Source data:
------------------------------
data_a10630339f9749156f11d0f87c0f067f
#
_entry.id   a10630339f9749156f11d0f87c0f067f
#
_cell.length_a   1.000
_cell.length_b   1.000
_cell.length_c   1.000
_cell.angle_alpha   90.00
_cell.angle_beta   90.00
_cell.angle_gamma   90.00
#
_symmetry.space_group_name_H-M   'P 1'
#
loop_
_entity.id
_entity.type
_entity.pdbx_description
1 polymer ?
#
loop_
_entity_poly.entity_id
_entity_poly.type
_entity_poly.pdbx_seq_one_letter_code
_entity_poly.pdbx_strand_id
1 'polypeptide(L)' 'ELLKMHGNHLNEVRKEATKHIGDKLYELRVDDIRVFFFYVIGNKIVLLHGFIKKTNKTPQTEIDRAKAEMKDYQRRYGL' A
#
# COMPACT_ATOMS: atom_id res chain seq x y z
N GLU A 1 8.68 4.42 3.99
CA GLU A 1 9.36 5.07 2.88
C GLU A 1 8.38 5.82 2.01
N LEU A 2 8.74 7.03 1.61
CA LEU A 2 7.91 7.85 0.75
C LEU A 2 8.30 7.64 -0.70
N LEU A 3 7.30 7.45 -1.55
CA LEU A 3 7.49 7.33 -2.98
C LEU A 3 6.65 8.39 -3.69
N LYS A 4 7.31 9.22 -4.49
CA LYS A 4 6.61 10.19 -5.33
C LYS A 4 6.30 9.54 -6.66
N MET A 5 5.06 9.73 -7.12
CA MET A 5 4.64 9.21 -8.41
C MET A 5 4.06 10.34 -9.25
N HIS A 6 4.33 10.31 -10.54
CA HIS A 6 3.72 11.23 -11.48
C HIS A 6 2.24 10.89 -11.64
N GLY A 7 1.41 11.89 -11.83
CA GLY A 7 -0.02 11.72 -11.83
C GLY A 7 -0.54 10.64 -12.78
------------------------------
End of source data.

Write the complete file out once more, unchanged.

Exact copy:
data_a10630339f9749156f11d0f87c0f067f
#
_entry.id   a10630339f9749156f11d0f87c0f067f
#
_cell.length_a   1.000
_cell.length_b   1.000
_cell.length_c   1.000
_cell.angle_alpha   90.00
_cell.angle_beta   90.00
_cell.angle_gamma   90.00
#
_symmetry.space_group_name_H-M   'P 1'
#
loop_
_entity.id
_entity.type
_entity.pdbx_description
1 polymer ?
#
loop_
_entity_poly.entity_id
_entity_poly.type
_entity_poly.pdbx_seq_one_letter_code
_entity_poly.pdbx_strand_id
1 'polypeptide(L)' 'ELLKMHGNHLNEVRKEATKHIGDKLYELRVDDIRVFFFYVIGNKIVLLHGFIKKTNKTPQTEIDRAKAEMKDYQRRYGL' A
#
# COMPACT_ATOMS: atom_id res chain seq x y z
N GLU A 1 8.68 4.42 3.99
CA GLU A 1 9.36 5.07 2.88
C GLU A 1 8.38 5.82 2.01
N LEU A 2 8.74 7.03 1.61
CA LEU A 2 7.91 7.85 0.75
C LEU A 2 8.30 7.64 -0.70
N LEU A 3 7.30 7.45 -1.55
CA LEU A 3 7.49 7.33 -2.98
C LEU A 3 6.65 8.39 -3.69
N LYS A 4 7.31 9.22 -4.49
CA LYS A 4 6.61 10.19 -5.33
C LYS A 4 6.30 9.54 -6.66
N MET A 5 5.06 9.73 -7.12
CA MET A 5 4.64 9.21 -8.41
C MET A 5 4.06 10.34 -9.25
N HIS A 6 4.33 10.31 -10.54
CA HIS A 6 3.72 11.23 -11.48
C HIS A 6 2.24 10.89 -11.64
N GLY A 7 1.41 11.89 -11.83
CA GLY A 7 -0.02 11.72 -11.83
C GLY A 7 -0.54 10.64 -12.78